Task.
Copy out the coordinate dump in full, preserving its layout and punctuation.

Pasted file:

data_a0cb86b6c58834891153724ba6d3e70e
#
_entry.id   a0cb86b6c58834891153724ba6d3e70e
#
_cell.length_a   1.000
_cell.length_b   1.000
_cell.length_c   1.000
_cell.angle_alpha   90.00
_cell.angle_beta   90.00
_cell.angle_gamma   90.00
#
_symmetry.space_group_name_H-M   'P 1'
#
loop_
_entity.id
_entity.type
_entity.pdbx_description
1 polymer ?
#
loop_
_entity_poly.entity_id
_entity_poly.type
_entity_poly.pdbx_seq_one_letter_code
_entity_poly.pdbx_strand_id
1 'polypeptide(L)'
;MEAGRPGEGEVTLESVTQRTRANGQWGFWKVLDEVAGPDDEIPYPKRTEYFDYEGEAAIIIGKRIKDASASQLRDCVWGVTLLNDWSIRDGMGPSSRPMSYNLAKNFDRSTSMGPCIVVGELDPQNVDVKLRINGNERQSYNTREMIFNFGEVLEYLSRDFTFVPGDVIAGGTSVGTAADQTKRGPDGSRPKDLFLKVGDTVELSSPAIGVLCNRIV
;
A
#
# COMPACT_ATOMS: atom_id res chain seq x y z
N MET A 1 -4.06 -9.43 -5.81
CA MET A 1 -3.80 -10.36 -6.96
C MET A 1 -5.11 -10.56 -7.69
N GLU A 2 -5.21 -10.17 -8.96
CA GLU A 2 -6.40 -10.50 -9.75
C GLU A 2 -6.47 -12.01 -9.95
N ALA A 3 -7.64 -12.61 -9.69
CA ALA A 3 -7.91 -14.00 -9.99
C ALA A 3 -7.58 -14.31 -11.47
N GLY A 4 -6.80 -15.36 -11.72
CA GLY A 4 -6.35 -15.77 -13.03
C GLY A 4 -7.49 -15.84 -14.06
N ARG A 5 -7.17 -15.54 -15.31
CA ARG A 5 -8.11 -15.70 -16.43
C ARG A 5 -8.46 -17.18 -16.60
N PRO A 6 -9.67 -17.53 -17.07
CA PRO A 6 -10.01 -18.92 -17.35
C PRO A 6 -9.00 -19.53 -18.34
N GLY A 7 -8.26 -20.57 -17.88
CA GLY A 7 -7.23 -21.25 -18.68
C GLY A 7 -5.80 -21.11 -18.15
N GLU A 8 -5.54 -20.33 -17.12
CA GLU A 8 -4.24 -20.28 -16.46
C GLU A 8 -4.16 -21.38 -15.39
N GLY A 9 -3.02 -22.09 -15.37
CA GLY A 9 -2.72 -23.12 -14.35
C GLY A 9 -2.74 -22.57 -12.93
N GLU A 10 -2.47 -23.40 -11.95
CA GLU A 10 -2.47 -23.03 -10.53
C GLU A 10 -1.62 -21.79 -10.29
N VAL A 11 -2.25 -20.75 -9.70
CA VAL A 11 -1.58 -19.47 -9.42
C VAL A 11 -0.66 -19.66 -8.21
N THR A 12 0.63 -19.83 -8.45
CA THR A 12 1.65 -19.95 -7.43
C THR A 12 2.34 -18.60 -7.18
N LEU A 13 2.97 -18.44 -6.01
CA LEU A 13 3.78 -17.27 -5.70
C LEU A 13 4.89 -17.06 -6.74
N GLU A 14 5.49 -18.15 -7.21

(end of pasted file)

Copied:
data_a0cb86b6c58834891153724ba6d3e70e
#
_entry.id   a0cb86b6c58834891153724ba6d3e70e
#
_cell.length_a   1.000
_cell.length_b   1.000
_cell.length_c   1.000
_cell.angle_alpha   90.00
_cell.angle_beta   90.00
_cell.angle_gamma   90.00
#
_symmetry.space_group_name_H-M   'P 1'
#
loop_
_entity.id
_entity.type
_entity.pdbx_description
1 polymer ?
#
loop_
_entity_poly.entity_id
_entity_poly.type
_entity_poly.pdbx_seq_one_letter_code
_entity_poly.pdbx_strand_id
1 'polypeptide(L)'
;MEAGRPGEGEVTLESVTQRTRANGQWGFWKVLDEVAGPDDEIPYPKRTEYFDYEGEAAIIIGKRIKDASASQLRDCVWGVTLLNDWSIRDGMGPSSRPMSYNLAKNFDRSTSMGPCIVVGELDPQNVDVKLRINGNERQSYNTREMIFNFGEVLEYLSRDFTFVPGDVIAGGTSVGTAADQTKRGPDGSRPKDLFLKVGDTVELSSPAIGVLCNRIV
;
A
#
# COMPACT_ATOMS: atom_id res chain seq x y z
N MET A 1 -4.06 -9.43 -5.81
CA MET A 1 -3.80 -10.36 -6.96
C MET A 1 -5.11 -10.56 -7.69
N GLU A 2 -5.21 -10.17 -8.96
CA GLU A 2 -6.40 -10.50 -9.75
C GLU A 2 -6.47 -12.01 -9.95
N ALA A 3 -7.64 -12.61 -9.69
CA ALA A 3 -7.91 -14.00 -9.99
C ALA A 3 -7.58 -14.31 -11.47
N GLY A 4 -6.80 -15.36 -11.72
CA GLY A 4 -6.35 -15.77 -13.03
C GLY A 4 -7.49 -15.84 -14.06
N ARG A 5 -7.17 -15.54 -15.31
CA ARG A 5 -8.11 -15.70 -16.43
C ARG A 5 -8.46 -17.18 -16.60
N PRO A 6 -9.67 -17.53 -17.07
CA PRO A 6 -10.01 -18.92 -17.35
C PRO A 6 -9.00 -19.53 -18.34
N GLY A 7 -8.26 -20.57 -17.88
CA GLY A 7 -7.23 -21.25 -18.68
C GLY A 7 -5.80 -21.11 -18.15
N GLU A 8 -5.54 -20.33 -17.12
CA GLU A 8 -4.24 -20.28 -16.46
C GLU A 8 -4.16 -21.38 -15.39
N GLY A 9 -3.02 -22.09 -15.37
CA GLY A 9 -2.72 -23.12 -14.35
C GLY A 9 -2.74 -22.57 -12.93
N GLU A 10 -2.47 -23.40 -11.95
CA GLU A 10 -2.47 -23.03 -10.53
C GLU A 10 -1.62 -21.79 -10.29
N VAL A 11 -2.25 -20.75 -9.70
CA VAL A 11 -1.58 -19.47 -9.42
C VAL A 11 -0.66 -19.66 -8.21
N THR A 12 0.63 -19.83 -8.45
CA THR A 12 1.65 -19.95 -7.43
C THR A 12 2.34 -18.60 -7.18
N LEU A 13 2.97 -18.44 -6.01
CA LEU A 13 3.78 -17.27 -5.70
C LEU A 13 4.89 -17.06 -6.74
N GLU A 14 5.49 -18.15 -7.21